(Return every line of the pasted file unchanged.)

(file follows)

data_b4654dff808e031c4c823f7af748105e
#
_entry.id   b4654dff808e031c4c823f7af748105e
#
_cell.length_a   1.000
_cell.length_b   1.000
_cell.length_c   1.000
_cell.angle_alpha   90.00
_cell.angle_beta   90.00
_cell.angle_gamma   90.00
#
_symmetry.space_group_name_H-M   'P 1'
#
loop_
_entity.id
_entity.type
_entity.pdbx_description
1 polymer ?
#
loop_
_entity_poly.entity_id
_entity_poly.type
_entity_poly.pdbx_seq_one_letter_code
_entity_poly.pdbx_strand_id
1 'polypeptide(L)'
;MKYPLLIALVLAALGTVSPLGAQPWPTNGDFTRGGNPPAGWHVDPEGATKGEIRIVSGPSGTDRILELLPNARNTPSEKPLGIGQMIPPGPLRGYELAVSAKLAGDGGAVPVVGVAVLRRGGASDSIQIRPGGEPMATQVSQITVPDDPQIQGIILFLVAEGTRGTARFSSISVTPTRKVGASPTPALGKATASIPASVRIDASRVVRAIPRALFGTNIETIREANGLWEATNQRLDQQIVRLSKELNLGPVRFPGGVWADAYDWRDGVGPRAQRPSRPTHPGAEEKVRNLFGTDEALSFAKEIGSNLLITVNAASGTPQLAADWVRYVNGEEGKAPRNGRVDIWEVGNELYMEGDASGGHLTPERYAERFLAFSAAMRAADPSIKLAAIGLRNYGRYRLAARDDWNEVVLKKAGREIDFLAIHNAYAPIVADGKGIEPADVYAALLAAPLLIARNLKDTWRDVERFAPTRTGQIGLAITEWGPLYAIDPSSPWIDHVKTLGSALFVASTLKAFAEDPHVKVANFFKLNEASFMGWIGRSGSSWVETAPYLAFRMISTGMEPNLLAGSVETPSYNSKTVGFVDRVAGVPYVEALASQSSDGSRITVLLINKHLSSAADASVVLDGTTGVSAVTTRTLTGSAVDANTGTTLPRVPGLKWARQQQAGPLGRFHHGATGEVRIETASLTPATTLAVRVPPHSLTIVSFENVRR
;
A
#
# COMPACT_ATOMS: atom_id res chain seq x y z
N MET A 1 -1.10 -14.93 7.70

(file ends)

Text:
data_b4654dff808e031c4c823f7af748105e
#
_entry.id   b4654dff808e031c4c823f7af748105e
#
_cell.length_a   1.000
_cell.length_b   1.000
_cell.length_c   1.000
_cell.angle_alpha   90.00
_cell.angle_beta   90.00
_cell.angle_gamma   90.00
#
_symmetry.space_group_name_H-M   'P 1'
#
loop_
_entity.id
_entity.type
_entity.pdbx_description
1 polymer ?
#
loop_
_entity_poly.entity_id
_entity_poly.type
_entity_poly.pdbx_seq_one_letter_code
_entity_poly.pdbx_strand_id
1 'polypeptide(L)'
;MKYPLLIALVLAALGTVSPLGAQPWPTNGDFTRGGNPPAGWHVDPEGATKGEIRIVSGPSGTDRILELLPNARNTPSEKPLGIGQMIPPGPLRGYELAVSAKLAGDGGAVPVVGVAVLRRGGASDSIQIRPGGEPMATQVSQITVPDDPQIQGIILFLVAEGTRGTARFSSISVTPTRKVGASPTPALGKATASIPASVRIDASRVVRAIPRALFGTNIETIREANGLWEATNQRLDQQIVRLSKELNLGPVRFPGGVWADAYDWRDGVGPRAQRPSRPTHPGAEEKVRNLFGTDEALSFAKEIGSNLLITVNAASGTPQLAADWVRYVNGEEGKAPRNGRVDIWEVGNELYMEGDASGGHLTPERYAERFLAFSAAMRAADPSIKLAAIGLRNYGRYRLAARDDWNEVVLKKAGREIDFLAIHNAYAPIVADGKGIEPADVYAALLAAPLLIARNLKDTWRDVERFAPTRTGQIGLAITEWGPLYAIDPSSPWIDHVKTLGSALFVASTLKAFAEDPHVKVANFFKLNEASFMGWIGRSGSSWVETAPYLAFRMISTGMEPNLLAGSVETPSYNSKTVGFVDRVAGVPYVEALASQSSDGSRITVLLINKHLSSAADASVVLDGTTGVSAVTTRTLTGSAVDANTGTTLPRVPGLKWARQQQAGPLGRFHHGATGEVRIETASLTPATTLAVRVPPHSLTIVSFENVRR
;
A
#
# COMPACT_ATOMS: atom_id res chain seq x y z
N MET A 1 -1.10 -14.93 7.70